Inventors at the University of Arizona Libraries have developed an e-learning platform that allows users to create easy-to-build tutorials, teaching users how to use website-based tools. The system, originally created to teach students how to use complex library databases, has now been licensed to startup Sidecar Learning.
The startup team, consisting of company co-founders Jason Dewland and Yvonne Mery, worked with Tech Launch Arizona, or TLA – the office of the UA that commercializes inventions stemming from the work of University faculty and staff – to mature, strategize and license the technology into the company.
“With this platform,” Dewland says, “anyone can create a tutorial and turn the World Wide Web into an interactive classroom.”
The company name, derived from the concept of a motorcycle sidecar, was chosen because it is reflective of how the software functions. When users enter a URL into the Sidecar web software in a browser, it opens a sidebar that takes up about 10 percent of the window. Within that window, educators can build experiences to guide learners through web pages, ask interactive questions, provide real-time feedback and assess understanding.
Along with being pedagogically sound, the system is easy to use, Dewland says, allowing educators to build lessons quickly and efficiently.
Dewland and Mery worked with TLA and the McGuire Program for Entrepreneurship in the UA Eller College of Management to take advantage of the myriad services available to develop the strategy for Sidecar Learning.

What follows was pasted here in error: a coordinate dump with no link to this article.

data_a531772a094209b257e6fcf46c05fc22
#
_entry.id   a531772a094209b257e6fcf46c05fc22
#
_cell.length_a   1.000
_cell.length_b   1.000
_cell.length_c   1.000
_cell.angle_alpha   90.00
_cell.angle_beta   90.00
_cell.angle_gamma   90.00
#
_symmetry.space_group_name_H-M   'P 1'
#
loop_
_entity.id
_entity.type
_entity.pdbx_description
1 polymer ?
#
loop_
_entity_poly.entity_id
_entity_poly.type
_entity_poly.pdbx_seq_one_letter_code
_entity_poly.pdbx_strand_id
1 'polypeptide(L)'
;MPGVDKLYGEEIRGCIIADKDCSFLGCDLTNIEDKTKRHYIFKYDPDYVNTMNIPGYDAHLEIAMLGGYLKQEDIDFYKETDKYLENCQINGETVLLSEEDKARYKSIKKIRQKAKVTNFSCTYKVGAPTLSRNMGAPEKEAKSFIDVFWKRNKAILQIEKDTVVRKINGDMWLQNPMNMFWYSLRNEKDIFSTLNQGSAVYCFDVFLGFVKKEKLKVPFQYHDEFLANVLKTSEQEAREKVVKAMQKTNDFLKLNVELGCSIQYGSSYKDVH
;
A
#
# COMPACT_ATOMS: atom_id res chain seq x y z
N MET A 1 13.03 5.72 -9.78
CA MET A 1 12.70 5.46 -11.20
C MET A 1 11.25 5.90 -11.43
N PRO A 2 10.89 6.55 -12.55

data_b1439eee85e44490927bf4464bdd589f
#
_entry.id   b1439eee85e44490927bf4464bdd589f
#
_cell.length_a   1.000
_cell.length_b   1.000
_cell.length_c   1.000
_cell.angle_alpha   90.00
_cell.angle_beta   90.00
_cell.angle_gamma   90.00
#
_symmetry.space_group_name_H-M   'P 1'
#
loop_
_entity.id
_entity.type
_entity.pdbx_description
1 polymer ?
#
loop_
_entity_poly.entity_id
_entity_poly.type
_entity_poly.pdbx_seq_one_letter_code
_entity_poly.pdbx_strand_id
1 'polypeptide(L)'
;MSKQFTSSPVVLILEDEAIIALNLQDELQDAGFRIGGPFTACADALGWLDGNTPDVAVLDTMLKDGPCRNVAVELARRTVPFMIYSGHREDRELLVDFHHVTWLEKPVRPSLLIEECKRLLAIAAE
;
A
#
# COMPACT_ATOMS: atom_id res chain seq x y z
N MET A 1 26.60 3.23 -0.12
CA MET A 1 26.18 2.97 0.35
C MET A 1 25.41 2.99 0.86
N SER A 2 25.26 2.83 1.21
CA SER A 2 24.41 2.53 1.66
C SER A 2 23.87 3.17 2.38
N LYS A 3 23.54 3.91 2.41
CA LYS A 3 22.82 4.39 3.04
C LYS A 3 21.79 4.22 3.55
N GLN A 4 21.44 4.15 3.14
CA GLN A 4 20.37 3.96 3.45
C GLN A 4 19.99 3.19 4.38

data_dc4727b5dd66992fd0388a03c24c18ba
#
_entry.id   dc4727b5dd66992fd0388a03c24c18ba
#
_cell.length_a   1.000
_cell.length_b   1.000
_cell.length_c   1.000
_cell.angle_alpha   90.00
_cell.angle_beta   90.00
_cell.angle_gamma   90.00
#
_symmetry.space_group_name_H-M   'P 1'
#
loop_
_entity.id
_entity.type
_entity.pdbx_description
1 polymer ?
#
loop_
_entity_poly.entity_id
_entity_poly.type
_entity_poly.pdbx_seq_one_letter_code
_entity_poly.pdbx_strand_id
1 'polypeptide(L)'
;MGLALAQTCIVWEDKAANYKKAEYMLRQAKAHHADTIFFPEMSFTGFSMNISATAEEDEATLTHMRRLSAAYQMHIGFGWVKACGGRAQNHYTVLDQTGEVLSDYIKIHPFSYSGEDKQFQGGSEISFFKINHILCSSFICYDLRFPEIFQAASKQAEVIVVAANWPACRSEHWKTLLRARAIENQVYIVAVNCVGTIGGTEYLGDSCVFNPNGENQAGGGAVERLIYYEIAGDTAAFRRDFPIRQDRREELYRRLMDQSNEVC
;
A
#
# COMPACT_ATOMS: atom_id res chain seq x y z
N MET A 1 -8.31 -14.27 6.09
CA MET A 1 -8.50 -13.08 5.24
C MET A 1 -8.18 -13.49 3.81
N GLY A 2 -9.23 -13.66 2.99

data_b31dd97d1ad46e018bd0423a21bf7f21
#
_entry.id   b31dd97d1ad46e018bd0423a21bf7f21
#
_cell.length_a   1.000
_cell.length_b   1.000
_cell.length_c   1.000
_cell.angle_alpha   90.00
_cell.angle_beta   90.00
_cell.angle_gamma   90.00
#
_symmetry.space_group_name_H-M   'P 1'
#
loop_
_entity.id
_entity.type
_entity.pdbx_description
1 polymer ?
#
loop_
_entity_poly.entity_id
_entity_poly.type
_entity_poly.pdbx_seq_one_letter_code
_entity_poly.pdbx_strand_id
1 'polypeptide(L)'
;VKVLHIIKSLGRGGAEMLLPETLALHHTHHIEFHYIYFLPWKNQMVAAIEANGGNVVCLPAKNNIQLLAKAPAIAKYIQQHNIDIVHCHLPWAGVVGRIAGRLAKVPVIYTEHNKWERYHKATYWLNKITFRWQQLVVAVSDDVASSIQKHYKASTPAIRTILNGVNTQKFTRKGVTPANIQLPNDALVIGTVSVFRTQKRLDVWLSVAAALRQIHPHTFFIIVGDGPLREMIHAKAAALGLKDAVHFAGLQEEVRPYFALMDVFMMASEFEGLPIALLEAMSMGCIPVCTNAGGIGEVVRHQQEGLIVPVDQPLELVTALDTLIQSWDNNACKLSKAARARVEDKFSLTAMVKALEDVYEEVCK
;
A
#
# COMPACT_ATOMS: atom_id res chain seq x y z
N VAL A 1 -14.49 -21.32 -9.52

As they worked with TLA team members on licensing the intellectual property, they entered into TLA’s NSF I-Corps Program, which focuses on getting inventors “out of their buildings” to interview potential customers to learn about their needs. With their I-Corps funding, Dewland and Mery traveled to the 2017 DevLearn conference in Las Vegas, where they were able to talk with corporate instructional designers from all over the world.
“Through those interviews, we learned that libraries are not focused on creating good user experiences and that the market for teaching people to use the web for everything from doing research to taking surveys to voting would benefit from an instructional system like Sidecar,” Dewland said. “We saw that we have a clear market opportunity, and we’ve got the product to do it.”
Sidecar also took advantage of TLA’s Asset Development Program to help fund the software build.
TLA Assistant Vice President Doug Hockstad, who started his career in the software industry, is excited about the company’s potential for impact and the opportunity it represents for other future UA technology startups.
“With all the software development going on across the UA,” he said, “we know there are huge opportunities out there to move these solutions being created by amazing UA developers out into the marketplace where they can really make a difference. All we need is for them to come to us and say, ‘Hey, I’ve got this idea.’”
Sidecar already has its first customer: the University of Nebraska – Lincoln.
“As a teaching librarian, I’m thrilled with the new platform,” said Erica DeFrain, assistant professor and social sciences librarian at the University of Nebraska – Lincoln. “I’m very impressed by Sidecar’s thoughtfulness in design, simplicity of use and support for authentic learning experiences. It allows me to focus on the pedagogy of my online instruction instead of the tool itself, which is critical as the library seeks to engage with more learners.”